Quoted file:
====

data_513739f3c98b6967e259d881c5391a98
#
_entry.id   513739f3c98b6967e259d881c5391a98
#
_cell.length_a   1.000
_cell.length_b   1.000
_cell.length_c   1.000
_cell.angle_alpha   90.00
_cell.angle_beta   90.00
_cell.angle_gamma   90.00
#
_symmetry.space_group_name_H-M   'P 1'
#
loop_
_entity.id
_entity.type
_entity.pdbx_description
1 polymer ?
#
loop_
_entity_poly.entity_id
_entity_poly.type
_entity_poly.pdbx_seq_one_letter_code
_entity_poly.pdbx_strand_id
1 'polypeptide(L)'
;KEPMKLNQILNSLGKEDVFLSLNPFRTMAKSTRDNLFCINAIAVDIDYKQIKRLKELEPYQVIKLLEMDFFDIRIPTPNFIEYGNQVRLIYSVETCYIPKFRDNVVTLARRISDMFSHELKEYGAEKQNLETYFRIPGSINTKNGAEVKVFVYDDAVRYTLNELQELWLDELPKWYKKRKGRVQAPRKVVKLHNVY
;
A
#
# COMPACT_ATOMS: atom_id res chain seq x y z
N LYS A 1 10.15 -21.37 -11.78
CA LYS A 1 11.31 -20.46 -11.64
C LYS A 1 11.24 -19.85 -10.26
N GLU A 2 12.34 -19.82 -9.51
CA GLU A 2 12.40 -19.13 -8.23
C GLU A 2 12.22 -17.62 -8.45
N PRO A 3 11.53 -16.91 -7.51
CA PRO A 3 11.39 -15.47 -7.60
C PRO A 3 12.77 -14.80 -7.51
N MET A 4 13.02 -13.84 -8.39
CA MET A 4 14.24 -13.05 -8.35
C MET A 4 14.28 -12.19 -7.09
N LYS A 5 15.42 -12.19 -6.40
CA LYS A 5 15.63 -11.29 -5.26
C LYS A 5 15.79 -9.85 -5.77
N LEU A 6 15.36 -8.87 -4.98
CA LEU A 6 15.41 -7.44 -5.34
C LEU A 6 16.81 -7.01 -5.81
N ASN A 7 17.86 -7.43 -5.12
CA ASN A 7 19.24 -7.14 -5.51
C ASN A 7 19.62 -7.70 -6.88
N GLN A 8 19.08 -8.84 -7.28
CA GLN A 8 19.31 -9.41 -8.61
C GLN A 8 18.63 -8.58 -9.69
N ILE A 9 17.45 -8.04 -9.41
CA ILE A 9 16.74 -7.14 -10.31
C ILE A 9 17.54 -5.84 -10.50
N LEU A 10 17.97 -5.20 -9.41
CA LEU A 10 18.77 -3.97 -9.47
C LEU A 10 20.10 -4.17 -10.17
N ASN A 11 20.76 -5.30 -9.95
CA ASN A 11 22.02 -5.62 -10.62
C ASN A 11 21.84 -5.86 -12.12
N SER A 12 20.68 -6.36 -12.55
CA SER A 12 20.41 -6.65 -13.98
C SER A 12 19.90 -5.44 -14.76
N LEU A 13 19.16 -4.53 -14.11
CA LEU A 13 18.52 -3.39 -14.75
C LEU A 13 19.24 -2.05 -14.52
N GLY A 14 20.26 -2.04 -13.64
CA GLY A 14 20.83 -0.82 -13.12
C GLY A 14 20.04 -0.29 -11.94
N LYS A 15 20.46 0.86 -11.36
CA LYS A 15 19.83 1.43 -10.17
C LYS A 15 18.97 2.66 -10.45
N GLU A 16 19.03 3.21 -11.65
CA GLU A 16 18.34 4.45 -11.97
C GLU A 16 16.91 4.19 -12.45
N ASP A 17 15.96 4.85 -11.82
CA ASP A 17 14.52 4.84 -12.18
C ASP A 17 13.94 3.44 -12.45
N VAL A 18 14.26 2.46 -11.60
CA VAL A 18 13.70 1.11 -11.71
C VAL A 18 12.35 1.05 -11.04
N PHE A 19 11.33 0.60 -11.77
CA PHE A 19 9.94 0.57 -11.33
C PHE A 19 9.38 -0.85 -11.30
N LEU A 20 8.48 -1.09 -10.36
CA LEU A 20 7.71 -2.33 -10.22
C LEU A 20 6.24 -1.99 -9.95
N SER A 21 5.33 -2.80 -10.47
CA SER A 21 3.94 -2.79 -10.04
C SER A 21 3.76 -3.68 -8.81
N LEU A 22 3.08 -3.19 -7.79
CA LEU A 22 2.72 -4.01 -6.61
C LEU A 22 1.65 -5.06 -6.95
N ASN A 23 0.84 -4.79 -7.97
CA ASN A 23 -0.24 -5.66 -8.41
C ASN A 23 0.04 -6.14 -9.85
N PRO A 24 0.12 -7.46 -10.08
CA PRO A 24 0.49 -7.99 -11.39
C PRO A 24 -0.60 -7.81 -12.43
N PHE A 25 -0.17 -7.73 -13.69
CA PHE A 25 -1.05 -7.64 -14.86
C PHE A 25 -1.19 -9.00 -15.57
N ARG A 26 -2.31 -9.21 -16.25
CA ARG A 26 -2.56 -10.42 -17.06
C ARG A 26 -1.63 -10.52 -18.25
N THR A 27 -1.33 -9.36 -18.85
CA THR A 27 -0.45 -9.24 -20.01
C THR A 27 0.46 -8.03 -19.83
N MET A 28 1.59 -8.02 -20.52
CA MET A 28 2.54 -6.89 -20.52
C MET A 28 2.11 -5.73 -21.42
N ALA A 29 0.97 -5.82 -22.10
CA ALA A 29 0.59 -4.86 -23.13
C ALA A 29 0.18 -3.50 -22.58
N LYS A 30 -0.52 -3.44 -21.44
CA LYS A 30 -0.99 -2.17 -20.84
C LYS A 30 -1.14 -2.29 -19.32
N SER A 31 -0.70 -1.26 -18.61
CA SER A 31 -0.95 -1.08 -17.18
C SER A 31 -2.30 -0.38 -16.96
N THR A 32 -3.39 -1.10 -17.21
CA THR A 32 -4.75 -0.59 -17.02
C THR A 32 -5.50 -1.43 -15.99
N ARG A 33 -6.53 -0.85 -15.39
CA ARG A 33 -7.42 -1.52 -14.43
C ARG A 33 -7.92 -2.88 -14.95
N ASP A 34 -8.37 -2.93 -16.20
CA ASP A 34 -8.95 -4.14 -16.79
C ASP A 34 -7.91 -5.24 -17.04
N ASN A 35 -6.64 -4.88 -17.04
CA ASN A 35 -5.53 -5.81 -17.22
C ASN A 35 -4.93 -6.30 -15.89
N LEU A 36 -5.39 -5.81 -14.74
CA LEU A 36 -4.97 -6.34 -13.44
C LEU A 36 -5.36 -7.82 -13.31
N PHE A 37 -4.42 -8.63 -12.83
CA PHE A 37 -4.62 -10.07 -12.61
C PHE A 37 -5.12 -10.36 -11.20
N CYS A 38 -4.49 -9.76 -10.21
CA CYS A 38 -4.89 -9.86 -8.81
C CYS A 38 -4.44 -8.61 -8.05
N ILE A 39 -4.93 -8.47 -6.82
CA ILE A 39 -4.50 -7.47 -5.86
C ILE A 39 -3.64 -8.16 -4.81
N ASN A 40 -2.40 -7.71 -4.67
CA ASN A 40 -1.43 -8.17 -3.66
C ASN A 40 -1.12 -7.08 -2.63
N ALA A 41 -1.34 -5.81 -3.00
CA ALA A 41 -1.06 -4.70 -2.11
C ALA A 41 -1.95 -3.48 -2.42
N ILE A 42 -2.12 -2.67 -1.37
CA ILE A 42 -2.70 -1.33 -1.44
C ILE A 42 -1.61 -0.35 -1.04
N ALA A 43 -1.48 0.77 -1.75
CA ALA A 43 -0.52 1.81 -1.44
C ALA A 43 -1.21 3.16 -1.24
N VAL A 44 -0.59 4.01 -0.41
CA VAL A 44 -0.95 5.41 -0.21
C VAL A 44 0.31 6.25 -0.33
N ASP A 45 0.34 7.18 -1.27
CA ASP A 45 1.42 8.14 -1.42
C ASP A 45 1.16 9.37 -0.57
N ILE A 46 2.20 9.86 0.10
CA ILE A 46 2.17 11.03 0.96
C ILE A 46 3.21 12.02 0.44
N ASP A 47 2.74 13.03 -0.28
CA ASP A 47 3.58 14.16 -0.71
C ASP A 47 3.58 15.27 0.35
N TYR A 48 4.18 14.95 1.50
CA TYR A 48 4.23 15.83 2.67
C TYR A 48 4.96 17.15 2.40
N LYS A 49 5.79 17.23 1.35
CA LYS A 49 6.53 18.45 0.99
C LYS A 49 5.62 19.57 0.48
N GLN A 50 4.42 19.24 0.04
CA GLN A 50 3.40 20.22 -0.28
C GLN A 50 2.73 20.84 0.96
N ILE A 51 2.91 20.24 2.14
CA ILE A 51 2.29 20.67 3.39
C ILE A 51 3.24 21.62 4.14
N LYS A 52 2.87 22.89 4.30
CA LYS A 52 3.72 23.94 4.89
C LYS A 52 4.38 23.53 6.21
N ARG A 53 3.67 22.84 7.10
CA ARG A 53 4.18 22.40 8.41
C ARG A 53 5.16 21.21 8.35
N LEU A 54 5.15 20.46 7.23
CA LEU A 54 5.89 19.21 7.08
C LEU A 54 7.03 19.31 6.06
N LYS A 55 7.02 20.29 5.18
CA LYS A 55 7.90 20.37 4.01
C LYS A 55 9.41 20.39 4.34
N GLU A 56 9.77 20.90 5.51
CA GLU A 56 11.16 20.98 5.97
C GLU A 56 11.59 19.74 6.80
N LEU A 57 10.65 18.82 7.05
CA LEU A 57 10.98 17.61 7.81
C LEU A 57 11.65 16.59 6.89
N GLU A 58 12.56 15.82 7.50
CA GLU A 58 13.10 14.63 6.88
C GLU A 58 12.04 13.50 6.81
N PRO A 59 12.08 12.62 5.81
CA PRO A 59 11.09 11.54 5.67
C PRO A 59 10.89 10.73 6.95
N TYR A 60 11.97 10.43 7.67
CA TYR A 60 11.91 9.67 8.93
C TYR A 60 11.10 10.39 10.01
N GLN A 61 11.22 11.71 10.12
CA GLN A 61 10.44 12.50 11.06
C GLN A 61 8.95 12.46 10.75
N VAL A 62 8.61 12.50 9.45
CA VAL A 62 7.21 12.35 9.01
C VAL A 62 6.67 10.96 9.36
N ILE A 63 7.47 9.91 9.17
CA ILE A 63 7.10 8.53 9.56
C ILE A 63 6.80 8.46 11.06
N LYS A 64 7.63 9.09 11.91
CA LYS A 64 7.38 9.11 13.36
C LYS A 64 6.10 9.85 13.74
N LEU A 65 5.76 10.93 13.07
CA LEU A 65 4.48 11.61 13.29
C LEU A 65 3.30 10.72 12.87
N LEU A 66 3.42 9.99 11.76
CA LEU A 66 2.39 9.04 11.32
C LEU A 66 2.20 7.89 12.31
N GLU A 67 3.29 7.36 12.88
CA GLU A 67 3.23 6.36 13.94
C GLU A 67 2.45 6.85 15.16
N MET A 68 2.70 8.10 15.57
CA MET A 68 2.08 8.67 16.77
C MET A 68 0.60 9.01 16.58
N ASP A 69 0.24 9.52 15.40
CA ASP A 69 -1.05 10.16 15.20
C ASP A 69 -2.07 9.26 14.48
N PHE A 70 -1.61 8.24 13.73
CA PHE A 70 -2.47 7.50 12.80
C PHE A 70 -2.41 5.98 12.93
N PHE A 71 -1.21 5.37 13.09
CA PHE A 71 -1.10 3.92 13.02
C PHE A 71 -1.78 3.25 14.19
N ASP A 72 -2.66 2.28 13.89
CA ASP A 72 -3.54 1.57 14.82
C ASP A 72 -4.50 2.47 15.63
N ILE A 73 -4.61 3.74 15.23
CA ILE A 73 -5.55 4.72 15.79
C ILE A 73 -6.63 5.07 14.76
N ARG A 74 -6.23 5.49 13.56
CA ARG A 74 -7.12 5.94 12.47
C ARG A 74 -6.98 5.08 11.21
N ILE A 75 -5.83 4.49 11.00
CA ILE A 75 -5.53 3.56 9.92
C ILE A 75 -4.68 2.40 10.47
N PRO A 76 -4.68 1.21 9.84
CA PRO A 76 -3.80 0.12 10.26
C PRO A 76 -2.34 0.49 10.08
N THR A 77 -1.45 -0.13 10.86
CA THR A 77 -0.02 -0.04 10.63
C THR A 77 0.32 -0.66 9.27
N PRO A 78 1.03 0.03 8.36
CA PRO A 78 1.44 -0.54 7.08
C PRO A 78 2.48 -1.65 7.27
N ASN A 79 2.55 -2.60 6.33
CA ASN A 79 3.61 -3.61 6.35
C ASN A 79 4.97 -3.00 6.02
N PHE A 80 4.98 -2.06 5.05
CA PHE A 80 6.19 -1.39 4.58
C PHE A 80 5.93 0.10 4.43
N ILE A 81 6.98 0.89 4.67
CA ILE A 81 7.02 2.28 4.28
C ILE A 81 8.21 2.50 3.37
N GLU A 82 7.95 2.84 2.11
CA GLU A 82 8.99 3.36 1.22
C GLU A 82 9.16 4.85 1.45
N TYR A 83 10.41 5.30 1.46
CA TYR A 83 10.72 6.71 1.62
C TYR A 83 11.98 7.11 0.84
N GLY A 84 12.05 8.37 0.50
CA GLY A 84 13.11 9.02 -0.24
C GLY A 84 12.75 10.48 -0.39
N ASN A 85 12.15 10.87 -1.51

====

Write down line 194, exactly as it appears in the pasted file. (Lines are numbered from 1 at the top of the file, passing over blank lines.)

CA LYS A 55 7.90 20.37 4.01